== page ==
Many people have personal experience with past due debts. The law of each state sets time limits on lawsuits by creditors seeking repayment, but local conditions, exceptions and rules can vary these deadlines. Federal and state law also regulates the actions of creditors in pursuit of payment, no matter when the debt was contracted. .
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The Four Families of Debt
There are a wide variety of debts, but the "statute of limitations" deadlines written into state law recognize four general types: written contracts, oral contracts, promissory notes and open-ended accounts. A promissory note is a document signed by a debtor as a promise to repay a loan of money -- for example, a mortgage note. An open-ended or revolving account allows the debtor to continue using a line of credit as long as the account remains in good standing. Credit-card accounts are typical open-ended accounts.
How a Debt Lawsuit Works
A statute of limitations refers to the limited time a creditor has to file suit to collect on a debt. This timeline varies by state and by type of debt. When collections fail, a creditor can petition a civil court for a judgment against the debtor. Once the judgment issues, the creditor can enforce his claim by various legal means, including garnishment of wages, levy of bank accounts and liens on property. In addition, a creditor can ask for a writ that allows him to repossess property that serves as security for a loan.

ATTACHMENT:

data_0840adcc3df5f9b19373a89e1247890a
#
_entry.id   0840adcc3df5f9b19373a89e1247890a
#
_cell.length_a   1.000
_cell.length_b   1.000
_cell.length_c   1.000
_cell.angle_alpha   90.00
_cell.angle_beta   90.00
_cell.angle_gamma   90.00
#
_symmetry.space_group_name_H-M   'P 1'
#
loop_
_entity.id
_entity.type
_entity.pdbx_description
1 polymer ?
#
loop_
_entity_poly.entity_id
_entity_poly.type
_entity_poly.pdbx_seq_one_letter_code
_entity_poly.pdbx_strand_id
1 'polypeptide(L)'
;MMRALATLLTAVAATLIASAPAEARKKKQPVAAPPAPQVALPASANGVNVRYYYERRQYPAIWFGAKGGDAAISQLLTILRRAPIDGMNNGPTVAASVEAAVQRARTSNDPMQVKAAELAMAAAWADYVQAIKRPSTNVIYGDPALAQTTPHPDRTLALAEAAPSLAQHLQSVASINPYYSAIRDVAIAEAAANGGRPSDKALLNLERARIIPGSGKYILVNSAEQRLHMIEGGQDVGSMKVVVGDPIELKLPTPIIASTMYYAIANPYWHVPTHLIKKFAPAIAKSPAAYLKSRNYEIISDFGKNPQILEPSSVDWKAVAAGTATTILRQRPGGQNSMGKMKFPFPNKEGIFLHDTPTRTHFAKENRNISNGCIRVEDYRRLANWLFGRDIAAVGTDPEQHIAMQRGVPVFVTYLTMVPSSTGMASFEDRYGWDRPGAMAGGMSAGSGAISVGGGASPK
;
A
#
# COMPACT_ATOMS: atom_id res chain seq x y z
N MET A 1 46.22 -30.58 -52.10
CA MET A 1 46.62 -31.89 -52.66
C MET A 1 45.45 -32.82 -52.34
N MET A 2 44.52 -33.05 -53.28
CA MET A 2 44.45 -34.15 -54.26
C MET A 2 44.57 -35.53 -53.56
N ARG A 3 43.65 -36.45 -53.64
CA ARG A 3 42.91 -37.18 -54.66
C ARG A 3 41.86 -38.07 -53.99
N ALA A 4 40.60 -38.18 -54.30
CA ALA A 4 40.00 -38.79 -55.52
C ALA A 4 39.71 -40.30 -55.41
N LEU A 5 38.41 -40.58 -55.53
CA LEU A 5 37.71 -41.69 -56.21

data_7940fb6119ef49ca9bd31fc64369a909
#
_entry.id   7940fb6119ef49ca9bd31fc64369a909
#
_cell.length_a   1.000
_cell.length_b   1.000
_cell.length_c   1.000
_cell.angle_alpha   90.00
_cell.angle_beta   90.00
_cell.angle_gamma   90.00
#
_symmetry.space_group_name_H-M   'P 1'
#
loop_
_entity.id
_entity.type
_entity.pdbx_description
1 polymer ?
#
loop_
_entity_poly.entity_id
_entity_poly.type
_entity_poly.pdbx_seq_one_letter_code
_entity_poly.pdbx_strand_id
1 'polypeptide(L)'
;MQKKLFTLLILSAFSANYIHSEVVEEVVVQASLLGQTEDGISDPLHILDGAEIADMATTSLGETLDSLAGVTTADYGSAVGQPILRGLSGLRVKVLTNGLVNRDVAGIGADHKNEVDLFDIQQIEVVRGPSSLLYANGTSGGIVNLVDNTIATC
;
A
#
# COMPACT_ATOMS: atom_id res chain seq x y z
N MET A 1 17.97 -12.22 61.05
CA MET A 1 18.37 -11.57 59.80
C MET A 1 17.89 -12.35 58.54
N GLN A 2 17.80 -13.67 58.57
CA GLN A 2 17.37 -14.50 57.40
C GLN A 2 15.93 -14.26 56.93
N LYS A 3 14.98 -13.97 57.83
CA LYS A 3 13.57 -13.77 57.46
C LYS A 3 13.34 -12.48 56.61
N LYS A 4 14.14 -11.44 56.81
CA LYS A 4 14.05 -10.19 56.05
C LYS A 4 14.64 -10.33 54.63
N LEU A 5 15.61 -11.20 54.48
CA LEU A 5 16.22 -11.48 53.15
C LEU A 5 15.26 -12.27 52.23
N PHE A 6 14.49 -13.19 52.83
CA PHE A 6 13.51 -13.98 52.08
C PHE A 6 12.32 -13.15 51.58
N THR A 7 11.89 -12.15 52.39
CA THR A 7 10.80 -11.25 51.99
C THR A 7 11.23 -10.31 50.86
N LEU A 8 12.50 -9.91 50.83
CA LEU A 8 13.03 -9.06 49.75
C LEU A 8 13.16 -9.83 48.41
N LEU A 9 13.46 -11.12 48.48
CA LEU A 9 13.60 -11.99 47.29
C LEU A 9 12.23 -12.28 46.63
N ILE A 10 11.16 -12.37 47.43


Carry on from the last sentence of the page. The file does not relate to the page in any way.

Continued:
Filing Suit Past the Deadline
A creditor can, in theory, file suit against a debtor past the statute of limitations. The defendant must file an answer to the suit to claim that debt is too old to be collected. If he ignores the complaint and summons issued by the court, the creditor can then ask for a summary finding by the court that the debtor has defaulted and the debt is owed. Without evidence provided by the defendant that the statute has passed, the court will go along with that request, and a judgment will issue. That's why simply ignoring creditors almost never makes them go away.
Collection Past the Statute of Limitations
The statute of limitations refers to claims filed in court, not to collection actions. Thus, creditors can continue calling, writing and harassing a debtor, no matter how old the debt is, as long as they stay within the bounds of state law and the federal Fair Debt Collections Practices Act in doing so. The only situation that suspends the right of creditors to pursue collection is the debtor's filing a petition for bankruptcy protection. While the bankruptcy is pending, the creditor is barred from any contact with the debtor.